The Red Sox signed the 26-year-old Quiroz out of Mexico for an undisclosed figure in November 2017, following several successful years manning 2B in the Mexican League and for Team Mexico in the 2017 World Baseball Classic. Soon after Fall League ended, Boston dealt him to the Padres for RHP Colten Brewer. Quiroz was on the DL most of 2018, but he scorched the ball in a small sample, slashing .299/.413/.598 in Double-A Portland in April. I saw him four times for the Mesa Solar Sox in the AFL.
Short and strong, Quiroz’s best asset is his advanced approach at the plate, rarely expanding the zone while letting pitcher’s strikes go by to work himself into counts he can do damage. The deep-count approach leads to walks, and his bat-to-ball skills help him put the ball in play with two strikes. He does his damage on low fastballs with an uphill bat path, sitting dead red when ahead in the count. However, when facing pitchers able to locate up in the zone or throw spin for strikes, Quiroz is exposed and shows more swing-and-miss. Overall, he’s a future 50-grade hit tool guy. Quiroz has 45 raw power, generated via a compact stroke with solid strength in his stocky frame. 40 game power is realistic, as he will see fewer pitches in his sweet spot (down in the zone) against big league pitchers. Defensively, he’s a fringy defender at 2B and can’t play anywhere else in the dirt.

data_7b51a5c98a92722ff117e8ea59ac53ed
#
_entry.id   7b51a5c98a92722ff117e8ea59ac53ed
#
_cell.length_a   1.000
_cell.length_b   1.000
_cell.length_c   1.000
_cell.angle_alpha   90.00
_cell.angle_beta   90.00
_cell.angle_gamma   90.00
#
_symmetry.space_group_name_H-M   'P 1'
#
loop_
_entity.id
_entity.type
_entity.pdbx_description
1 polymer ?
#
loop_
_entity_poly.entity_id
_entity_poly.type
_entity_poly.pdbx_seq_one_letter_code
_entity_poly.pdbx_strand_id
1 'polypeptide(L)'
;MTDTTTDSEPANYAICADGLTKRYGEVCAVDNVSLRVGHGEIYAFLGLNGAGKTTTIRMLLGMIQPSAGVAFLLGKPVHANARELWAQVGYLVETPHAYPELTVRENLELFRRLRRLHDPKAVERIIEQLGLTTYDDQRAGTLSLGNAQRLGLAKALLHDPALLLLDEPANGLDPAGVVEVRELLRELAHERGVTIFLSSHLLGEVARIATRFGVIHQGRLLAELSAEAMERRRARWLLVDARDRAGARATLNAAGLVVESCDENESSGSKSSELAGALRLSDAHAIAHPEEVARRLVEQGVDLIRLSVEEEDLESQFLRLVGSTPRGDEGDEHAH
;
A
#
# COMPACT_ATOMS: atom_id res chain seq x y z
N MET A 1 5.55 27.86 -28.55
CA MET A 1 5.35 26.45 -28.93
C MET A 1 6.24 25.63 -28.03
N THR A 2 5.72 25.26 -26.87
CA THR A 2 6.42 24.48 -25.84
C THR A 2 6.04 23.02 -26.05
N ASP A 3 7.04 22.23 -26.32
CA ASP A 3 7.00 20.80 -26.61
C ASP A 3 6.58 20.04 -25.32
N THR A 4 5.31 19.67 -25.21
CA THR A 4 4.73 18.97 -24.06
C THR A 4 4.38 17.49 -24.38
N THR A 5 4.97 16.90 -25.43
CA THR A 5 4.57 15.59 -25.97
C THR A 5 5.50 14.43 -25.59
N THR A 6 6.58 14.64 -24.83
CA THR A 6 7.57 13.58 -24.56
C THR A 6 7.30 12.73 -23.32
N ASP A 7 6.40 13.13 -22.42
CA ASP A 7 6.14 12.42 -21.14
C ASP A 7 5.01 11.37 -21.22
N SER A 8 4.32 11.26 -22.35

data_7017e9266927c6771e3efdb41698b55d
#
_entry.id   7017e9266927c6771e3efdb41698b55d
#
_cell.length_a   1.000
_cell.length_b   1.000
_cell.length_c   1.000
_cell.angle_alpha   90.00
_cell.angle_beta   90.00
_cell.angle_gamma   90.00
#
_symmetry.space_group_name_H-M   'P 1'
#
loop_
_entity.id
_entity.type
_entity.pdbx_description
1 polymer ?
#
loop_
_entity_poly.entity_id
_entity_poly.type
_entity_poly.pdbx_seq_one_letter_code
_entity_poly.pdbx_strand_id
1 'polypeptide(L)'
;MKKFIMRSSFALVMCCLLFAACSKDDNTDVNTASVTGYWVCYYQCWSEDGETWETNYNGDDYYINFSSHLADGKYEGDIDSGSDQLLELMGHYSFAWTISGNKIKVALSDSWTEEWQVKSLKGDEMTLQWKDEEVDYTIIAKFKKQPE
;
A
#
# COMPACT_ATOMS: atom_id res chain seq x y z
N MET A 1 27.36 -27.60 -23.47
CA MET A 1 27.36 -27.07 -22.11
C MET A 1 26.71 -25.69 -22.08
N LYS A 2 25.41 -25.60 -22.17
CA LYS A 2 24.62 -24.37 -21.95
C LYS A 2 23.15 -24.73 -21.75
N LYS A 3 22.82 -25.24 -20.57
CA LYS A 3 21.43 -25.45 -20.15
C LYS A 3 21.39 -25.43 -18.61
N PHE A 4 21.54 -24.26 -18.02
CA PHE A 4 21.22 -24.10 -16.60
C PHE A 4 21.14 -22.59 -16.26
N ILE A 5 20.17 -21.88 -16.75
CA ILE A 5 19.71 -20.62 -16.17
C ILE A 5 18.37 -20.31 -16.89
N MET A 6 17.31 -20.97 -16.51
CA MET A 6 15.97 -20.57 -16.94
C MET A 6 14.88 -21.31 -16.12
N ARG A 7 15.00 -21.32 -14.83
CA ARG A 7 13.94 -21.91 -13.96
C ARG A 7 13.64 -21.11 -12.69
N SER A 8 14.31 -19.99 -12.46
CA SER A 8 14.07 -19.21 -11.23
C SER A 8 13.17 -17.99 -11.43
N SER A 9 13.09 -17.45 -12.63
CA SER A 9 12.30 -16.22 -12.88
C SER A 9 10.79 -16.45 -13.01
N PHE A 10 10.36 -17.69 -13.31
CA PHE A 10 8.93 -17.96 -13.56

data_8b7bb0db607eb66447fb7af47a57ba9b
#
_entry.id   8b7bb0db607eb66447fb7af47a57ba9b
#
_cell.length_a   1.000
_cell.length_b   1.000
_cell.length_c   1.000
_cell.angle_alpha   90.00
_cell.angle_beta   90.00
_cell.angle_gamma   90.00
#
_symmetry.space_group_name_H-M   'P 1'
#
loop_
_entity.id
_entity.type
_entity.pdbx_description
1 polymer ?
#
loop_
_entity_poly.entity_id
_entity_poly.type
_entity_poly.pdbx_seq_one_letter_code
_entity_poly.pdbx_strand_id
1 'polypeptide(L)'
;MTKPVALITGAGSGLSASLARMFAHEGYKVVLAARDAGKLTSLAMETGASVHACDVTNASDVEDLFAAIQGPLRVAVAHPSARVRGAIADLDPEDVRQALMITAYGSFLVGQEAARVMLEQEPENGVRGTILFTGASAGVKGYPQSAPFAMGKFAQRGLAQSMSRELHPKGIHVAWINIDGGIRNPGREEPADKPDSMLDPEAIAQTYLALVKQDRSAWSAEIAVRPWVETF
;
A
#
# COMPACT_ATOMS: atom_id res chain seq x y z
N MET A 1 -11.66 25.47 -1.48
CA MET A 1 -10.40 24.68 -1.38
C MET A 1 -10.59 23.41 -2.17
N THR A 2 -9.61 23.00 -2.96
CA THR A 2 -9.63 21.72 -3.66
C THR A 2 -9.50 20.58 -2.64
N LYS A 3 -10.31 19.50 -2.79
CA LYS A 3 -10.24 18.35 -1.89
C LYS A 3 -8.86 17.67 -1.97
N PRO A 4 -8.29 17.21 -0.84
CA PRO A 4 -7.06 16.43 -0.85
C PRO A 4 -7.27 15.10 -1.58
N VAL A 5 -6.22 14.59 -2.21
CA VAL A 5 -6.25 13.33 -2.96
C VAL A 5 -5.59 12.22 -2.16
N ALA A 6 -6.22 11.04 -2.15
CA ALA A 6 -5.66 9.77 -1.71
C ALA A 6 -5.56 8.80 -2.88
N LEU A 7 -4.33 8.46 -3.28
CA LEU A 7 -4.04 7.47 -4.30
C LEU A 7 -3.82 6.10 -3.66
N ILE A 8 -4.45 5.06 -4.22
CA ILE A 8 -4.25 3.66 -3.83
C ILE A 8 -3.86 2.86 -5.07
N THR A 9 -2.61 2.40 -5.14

Quiroz brings limited defensive value and will have to exceed my offensive projections in order to carve out a consistent Major League role. Already 26, it’s tough to project much more on his physical abilities. He has a respectable bat for an infielder, but it isn’t elite and he can’t play anywhere but 2B. Quiroz profiles as a solid 4A player who could get a cup of coffee; the best-case ceiling is a offensive-minded bench player.